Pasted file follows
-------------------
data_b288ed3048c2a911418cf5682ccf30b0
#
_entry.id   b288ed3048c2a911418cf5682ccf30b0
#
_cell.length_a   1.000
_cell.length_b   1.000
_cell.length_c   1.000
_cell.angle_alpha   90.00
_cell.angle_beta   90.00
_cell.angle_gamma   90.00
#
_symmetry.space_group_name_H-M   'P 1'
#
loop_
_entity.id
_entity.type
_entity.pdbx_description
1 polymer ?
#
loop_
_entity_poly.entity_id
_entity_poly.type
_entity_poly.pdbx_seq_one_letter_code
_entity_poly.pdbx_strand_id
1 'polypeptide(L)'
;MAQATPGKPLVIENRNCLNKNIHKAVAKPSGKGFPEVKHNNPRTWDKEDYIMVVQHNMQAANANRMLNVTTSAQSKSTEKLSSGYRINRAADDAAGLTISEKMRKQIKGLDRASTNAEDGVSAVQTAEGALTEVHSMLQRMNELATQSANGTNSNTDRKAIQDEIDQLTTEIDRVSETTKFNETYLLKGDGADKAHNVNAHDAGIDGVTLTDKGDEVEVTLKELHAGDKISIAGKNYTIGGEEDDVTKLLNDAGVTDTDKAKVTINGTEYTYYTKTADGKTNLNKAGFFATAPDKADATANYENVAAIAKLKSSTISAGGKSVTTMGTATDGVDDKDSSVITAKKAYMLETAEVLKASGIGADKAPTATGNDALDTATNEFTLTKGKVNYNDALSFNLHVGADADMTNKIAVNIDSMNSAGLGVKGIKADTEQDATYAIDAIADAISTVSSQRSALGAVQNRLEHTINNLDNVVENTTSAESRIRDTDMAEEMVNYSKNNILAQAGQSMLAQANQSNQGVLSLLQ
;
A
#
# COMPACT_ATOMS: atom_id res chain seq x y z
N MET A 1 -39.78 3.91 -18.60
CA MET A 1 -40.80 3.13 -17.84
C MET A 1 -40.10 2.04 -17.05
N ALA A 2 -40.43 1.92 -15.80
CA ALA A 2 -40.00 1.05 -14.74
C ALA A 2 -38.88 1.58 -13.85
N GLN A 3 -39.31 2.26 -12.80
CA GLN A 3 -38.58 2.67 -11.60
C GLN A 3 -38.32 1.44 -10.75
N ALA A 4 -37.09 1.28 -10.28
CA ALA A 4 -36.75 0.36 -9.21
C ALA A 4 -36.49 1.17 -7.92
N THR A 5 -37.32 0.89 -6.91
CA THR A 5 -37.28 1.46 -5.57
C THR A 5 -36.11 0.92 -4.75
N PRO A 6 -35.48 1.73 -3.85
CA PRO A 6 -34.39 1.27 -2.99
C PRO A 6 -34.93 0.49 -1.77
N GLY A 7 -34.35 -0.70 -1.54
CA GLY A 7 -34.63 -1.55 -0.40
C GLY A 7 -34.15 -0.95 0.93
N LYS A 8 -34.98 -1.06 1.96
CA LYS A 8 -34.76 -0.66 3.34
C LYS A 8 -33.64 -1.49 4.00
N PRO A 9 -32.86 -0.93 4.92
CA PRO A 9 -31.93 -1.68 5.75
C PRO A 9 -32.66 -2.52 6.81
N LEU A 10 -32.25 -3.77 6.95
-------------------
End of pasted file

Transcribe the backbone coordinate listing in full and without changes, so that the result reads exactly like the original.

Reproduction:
data_b288ed3048c2a911418cf5682ccf30b0
#
_entry.id   b288ed3048c2a911418cf5682ccf30b0
#
_cell.length_a   1.000
_cell.length_b   1.000
_cell.length_c   1.000
_cell.angle_alpha   90.00
_cell.angle_beta   90.00
_cell.angle_gamma   90.00
#
_symmetry.space_group_name_H-M   'P 1'
#
loop_
_entity.id
_entity.type
_entity.pdbx_description
1 polymer ?
#
loop_
_entity_poly.entity_id
_entity_poly.type
_entity_poly.pdbx_seq_one_letter_code
_entity_poly.pdbx_strand_id
1 'polypeptide(L)'
;MAQATPGKPLVIENRNCLNKNIHKAVAKPSGKGFPEVKHNNPRTWDKEDYIMVVQHNMQAANANRMLNVTTSAQSKSTEKLSSGYRINRAADDAAGLTISEKMRKQIKGLDRASTNAEDGVSAVQTAEGALTEVHSMLQRMNELATQSANGTNSNTDRKAIQDEIDQLTTEIDRVSETTKFNETYLLKGDGADKAHNVNAHDAGIDGVTLTDKGDEVEVTLKELHAGDKISIAGKNYTIGGEEDDVTKLLNDAGVTDTDKAKVTINGTEYTYYTKTADGKTNLNKAGFFATAPDKADATANYENVAAIAKLKSSTISAGGKSVTTMGTATDGVDDKDSSVITAKKAYMLETAEVLKASGIGADKAPTATGNDALDTATNEFTLTKGKVNYNDALSFNLHVGADADMTNKIAVNIDSMNSAGLGVKGIKADTEQDATYAIDAIADAISTVSSQRSALGAVQNRLEHTINNLDNVVENTTSAESRIRDTDMAEEMVNYSKNNILAQAGQSMLAQANQSNQGVLSLLQ
;
A
#
# COMPACT_ATOMS: atom_id res chain seq x y z
N MET A 1 -39.78 3.91 -18.60
CA MET A 1 -40.80 3.13 -17.84
C MET A 1 -40.10 2.04 -17.05
N ALA A 2 -40.43 1.92 -15.80
CA ALA A 2 -40.00 1.05 -14.74
C ALA A 2 -38.88 1.58 -13.85
N GLN A 3 -39.31 2.26 -12.80
CA GLN A 3 -38.58 2.67 -11.60
C GLN A 3 -38.32 1.44 -10.75
N ALA A 4 -37.09 1.28 -10.28
CA ALA A 4 -36.75 0.36 -9.21
C ALA A 4 -36.49 1.17 -7.92
N THR A 5 -37.32 0.89 -6.91
CA THR A 5 -37.28 1.46 -5.57
C THR A 5 -36.11 0.92 -4.75
N PRO A 6 -35.48 1.73 -3.85
CA PRO A 6 -34.39 1.27 -2.99
C PRO A 6 -34.93 0.49 -1.77
N GLY A 7 -34.35 -0.70 -1.54
CA GLY A 7 -34.63 -1.55 -0.40
C GLY A 7 -34.15 -0.95 0.93
N LYS A 8 -34.98 -1.06 1.96
CA LYS A 8 -34.76 -0.66 3.34
C LYS A 8 -33.64 -1.49 4.00
N PRO A 9 -32.86 -0.93 4.92
CA PRO A 9 -31.93 -1.68 5.75
C PRO A 9 -32.66 -2.52 6.81
N LEU A 10 -32.25 -3.77 6.95